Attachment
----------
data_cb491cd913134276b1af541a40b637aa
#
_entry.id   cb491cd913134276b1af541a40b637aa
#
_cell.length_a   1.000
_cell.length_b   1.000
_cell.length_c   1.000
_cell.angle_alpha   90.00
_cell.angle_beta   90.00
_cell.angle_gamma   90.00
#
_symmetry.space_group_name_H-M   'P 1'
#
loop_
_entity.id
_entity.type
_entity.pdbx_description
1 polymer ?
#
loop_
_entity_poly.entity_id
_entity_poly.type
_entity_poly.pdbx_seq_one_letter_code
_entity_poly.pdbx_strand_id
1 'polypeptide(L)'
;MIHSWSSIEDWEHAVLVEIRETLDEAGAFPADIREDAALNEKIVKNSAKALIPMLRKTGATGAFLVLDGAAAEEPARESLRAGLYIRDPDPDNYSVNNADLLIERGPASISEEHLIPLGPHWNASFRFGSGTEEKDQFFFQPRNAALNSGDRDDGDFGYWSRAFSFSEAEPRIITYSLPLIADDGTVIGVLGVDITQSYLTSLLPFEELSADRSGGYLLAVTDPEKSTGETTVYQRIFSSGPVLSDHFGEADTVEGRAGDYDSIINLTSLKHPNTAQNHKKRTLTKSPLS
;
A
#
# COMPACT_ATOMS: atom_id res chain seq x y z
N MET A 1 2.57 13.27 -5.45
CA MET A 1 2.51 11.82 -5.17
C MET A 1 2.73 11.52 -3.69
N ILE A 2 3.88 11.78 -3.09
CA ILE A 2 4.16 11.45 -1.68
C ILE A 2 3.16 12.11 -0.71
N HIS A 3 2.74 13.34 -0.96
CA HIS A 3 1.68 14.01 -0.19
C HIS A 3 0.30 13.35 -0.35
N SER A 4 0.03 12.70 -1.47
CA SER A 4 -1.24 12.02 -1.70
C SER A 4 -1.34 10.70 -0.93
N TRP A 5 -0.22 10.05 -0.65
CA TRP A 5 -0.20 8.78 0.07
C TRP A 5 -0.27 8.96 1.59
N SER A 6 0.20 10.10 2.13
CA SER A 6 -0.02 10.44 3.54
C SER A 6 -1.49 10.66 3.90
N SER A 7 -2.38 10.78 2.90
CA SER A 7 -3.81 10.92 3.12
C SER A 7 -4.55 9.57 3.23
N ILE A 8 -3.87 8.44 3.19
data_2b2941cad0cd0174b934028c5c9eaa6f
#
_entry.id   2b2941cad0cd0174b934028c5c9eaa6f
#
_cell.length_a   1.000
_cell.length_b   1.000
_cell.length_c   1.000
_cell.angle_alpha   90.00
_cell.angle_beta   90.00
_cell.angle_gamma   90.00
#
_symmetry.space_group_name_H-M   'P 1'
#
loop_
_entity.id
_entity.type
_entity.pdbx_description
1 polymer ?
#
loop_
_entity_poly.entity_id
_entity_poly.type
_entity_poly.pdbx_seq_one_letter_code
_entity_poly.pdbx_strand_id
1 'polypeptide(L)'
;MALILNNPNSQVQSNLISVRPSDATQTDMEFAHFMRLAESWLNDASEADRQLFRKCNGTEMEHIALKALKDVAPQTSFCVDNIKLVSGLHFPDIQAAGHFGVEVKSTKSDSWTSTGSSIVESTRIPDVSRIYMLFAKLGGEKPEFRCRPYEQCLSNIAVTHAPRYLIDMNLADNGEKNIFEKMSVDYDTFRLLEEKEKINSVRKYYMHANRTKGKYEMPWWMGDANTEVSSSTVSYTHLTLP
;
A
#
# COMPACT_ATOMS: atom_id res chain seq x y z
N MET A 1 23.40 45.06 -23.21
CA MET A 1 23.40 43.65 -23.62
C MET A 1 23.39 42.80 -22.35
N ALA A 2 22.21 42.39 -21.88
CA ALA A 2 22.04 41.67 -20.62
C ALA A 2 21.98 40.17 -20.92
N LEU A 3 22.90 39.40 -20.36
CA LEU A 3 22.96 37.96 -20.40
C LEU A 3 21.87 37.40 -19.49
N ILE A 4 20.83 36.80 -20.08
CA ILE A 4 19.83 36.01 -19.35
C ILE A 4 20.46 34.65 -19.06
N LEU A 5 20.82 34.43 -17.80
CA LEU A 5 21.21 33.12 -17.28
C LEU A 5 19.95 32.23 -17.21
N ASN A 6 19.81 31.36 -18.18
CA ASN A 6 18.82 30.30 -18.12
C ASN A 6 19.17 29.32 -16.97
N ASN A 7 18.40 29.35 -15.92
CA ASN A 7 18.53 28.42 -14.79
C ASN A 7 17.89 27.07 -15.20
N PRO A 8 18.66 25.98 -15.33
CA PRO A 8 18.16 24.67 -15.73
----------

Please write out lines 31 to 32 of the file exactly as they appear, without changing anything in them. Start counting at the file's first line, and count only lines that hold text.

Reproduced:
N MET A 1 2.57 13.27 -5.45
CA MET A 1 2.51 11.82 -5.17